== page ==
Friday, December 12, 2008
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Every person is on a quest to find God. It does not matter whether they acknowledge it or not or what words they use to express it. They may or may not mention "God" and they may even say that they are atheistic or agnostic. It makes no difference. We all want to find that something, and in reality, Someone, who is above and beyond us. It is part of the fact that God himself has, "set eternity in the hearts of men; yet they cannot fathom what God has done from beginning to end" (Ecclesiastes 3:11). And, in our search, if we cannot find what we are looking for, then we might just create it.
When the apostle Paul went to the great city of Athens, he was greatly distressed to see that the city was full of idols (Acts 17:16). This doesn't sound all that much different from the cities in which we live, although our "idols" may not look at first like typical graven images. An idol is in reality anything that takes precedence over the one true God or becomes more important than he. It should come as no surprise that the first two commands given to the people of God are:
"I am the LORD your God . . . You shall have no other gods before me. You shall not make for yourself an idol in the form of anything in heaven above or on the earth below or in the waters below. You shall not bow down to them or worship them; for I, the LORD your God, am a jealous God" (Exodus 20:2-5).
Paul was preaching the good news about Jesus and the resurrection, but it did not make sense to the people of Athens. And our message to the world may still seem like foolishness or an offense (see 1 Corinthians 1:18, 21, 23). Paul remarked that the people of Athens were so religious, that, as he had walked their streets, he had even come upon an altar with the inscription: "TO AN UNKNOWN GOD" (Acts 17:22-23). Paul proceeded to preach to them the revelation of "what you worship as something unknown" (Acts 17:23). The fact that only a few believed does not matter. Paul spoke to the hunger and the quest that is in every person to find what they are looking for even if they don't know what it is.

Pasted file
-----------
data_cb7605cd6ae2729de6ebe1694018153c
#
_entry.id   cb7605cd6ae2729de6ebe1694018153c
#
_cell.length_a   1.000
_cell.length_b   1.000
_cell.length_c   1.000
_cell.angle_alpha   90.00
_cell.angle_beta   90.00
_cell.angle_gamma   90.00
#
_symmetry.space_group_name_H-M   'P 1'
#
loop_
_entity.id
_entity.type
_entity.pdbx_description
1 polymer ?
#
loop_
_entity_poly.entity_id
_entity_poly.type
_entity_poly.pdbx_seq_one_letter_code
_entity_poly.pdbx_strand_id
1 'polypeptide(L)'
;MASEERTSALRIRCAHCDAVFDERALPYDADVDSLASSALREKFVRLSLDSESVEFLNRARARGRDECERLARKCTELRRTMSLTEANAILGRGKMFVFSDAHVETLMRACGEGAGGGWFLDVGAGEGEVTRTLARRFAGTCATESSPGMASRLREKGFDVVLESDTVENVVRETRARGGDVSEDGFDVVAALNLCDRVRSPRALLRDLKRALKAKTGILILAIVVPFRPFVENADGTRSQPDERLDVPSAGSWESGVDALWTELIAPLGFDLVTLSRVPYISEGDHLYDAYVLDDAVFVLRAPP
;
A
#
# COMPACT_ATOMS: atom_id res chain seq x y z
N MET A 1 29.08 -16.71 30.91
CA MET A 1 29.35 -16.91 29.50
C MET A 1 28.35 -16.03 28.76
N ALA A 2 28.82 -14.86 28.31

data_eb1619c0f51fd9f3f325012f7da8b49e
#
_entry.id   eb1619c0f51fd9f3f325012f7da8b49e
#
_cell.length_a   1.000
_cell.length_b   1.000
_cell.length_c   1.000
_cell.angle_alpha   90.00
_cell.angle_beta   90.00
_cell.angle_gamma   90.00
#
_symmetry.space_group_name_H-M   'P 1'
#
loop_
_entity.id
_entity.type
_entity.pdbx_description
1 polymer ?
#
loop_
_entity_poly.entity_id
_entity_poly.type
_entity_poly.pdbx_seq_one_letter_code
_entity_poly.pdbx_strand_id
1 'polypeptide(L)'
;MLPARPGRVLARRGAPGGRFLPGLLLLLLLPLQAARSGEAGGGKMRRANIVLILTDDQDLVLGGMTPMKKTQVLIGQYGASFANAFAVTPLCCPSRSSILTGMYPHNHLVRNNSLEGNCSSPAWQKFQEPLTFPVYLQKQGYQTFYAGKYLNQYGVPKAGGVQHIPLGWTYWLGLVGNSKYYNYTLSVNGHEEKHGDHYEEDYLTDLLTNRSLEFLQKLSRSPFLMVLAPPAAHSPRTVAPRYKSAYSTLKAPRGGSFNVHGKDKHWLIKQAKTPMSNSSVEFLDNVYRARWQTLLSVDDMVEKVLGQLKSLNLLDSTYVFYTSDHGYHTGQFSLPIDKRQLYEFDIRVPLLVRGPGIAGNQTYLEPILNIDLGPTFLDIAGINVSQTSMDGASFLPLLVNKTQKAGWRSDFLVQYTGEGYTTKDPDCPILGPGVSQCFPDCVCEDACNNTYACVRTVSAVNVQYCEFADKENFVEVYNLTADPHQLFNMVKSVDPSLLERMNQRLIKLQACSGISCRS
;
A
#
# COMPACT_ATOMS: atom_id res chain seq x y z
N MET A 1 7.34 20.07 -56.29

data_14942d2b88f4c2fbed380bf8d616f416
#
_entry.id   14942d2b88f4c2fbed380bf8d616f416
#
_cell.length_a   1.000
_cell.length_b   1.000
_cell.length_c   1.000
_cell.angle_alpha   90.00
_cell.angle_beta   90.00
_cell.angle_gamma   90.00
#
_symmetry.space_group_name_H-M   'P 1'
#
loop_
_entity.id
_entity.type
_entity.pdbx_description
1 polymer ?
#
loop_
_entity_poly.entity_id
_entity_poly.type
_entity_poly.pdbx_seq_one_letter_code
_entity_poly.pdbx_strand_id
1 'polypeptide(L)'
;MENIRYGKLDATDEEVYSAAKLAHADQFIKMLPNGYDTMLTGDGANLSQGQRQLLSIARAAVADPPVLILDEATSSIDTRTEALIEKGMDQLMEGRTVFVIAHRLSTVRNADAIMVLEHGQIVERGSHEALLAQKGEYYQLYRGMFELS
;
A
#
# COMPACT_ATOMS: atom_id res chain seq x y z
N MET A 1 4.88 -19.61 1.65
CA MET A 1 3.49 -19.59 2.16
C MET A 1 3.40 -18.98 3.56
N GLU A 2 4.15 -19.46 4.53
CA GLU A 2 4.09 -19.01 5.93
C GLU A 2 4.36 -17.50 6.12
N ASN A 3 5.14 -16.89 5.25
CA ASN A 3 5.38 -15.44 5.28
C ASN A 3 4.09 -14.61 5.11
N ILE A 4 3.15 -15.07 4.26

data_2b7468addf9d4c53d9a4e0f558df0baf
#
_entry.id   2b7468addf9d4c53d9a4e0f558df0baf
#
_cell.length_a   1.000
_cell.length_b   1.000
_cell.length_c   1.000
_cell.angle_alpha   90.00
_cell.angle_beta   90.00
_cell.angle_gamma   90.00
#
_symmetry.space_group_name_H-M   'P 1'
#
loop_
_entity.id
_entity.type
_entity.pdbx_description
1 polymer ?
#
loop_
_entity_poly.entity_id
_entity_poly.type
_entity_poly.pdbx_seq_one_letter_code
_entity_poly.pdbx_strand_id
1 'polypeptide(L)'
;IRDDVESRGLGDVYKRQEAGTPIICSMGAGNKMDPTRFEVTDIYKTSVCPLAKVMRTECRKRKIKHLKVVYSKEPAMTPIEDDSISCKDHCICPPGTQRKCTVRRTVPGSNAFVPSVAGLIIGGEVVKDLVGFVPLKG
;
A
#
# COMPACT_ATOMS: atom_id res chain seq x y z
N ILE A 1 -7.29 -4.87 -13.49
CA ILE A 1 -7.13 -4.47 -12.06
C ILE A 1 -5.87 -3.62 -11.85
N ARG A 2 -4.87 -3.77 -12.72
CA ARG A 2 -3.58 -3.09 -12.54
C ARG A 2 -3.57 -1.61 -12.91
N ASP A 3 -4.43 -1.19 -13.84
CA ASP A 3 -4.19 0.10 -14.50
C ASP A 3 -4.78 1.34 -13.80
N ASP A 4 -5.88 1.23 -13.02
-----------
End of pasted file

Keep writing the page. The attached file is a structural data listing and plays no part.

Our world is looking for something. Can we see it in the insatiable hunger to discover new things and to have the latest this or that? As Christians, we have what they are looking for, even if we ourselves are still looking for more of God or the fullness of who he is or more evidence of him in our lives. Just because we are not totally there yet or know that we still have questions without answers shouldn't keep us from sharing where we are and what we have found.
A number of years ago now, the band U2, which definitely has some Christian influences, sang a song in which they spoke the heart's cry of our world. They talked about all of the things that they had done to find it — to find the "what" — but in the end, it was still illusive. Notice the last verse:
I believe in the Kingdom Come
When all the colors will bleed into one, bleed into one
Well, yes I'm still running
You broke the bonds and you loosened the chains
Carried the cross of all my shame, all my shame
You know I believe it
But I still haven't found what I'm looking for
But I still haven't found what I'm looking for
But I still haven't found what I'm looking for.
Have I found everything that I am looking for or believing for? No, I know that I have not. I am still pressing forward to take hold of more of that for which I have been taken hold of (see Philippians 3:12-14). At the same time, I have found much that I am looking for. Yes, we may be still running. But the kingdom is here to some degree and there is more to come. Thy kingdom come, thy will be done on earth as it is in heaven. In my life. In my church. In my family. Jesus has done something for me and I do believe it. I may still have struggles and trials and times when I don't understand. Know what? So do all of the others in the world who are trying to make their way. If I have found something, no rather Someone, who makes a difference, can I not share that?
I have found God. Some days I know that it is actually more that he found me. And I am finding more of God and discovering that there is always more. And, just when I think that I have it, he surprises me in some new way. And invites me to say, "Yes Lord, I accept that too as being from you and part of who you are." Leaving idolatry behind means taking God as he really is and not the way that I would make him to be. As we approach Christmas, remember that wise men still seek him! And shepherds still encourage others along the way to come and see this thing that has happened that God has shown to us!
"Then you will call upon me and come and pray to me, and I will listen to you. You will seek me and find me when you seek me with all your heart. I will be found by you" (Jeremiah 29:12-14).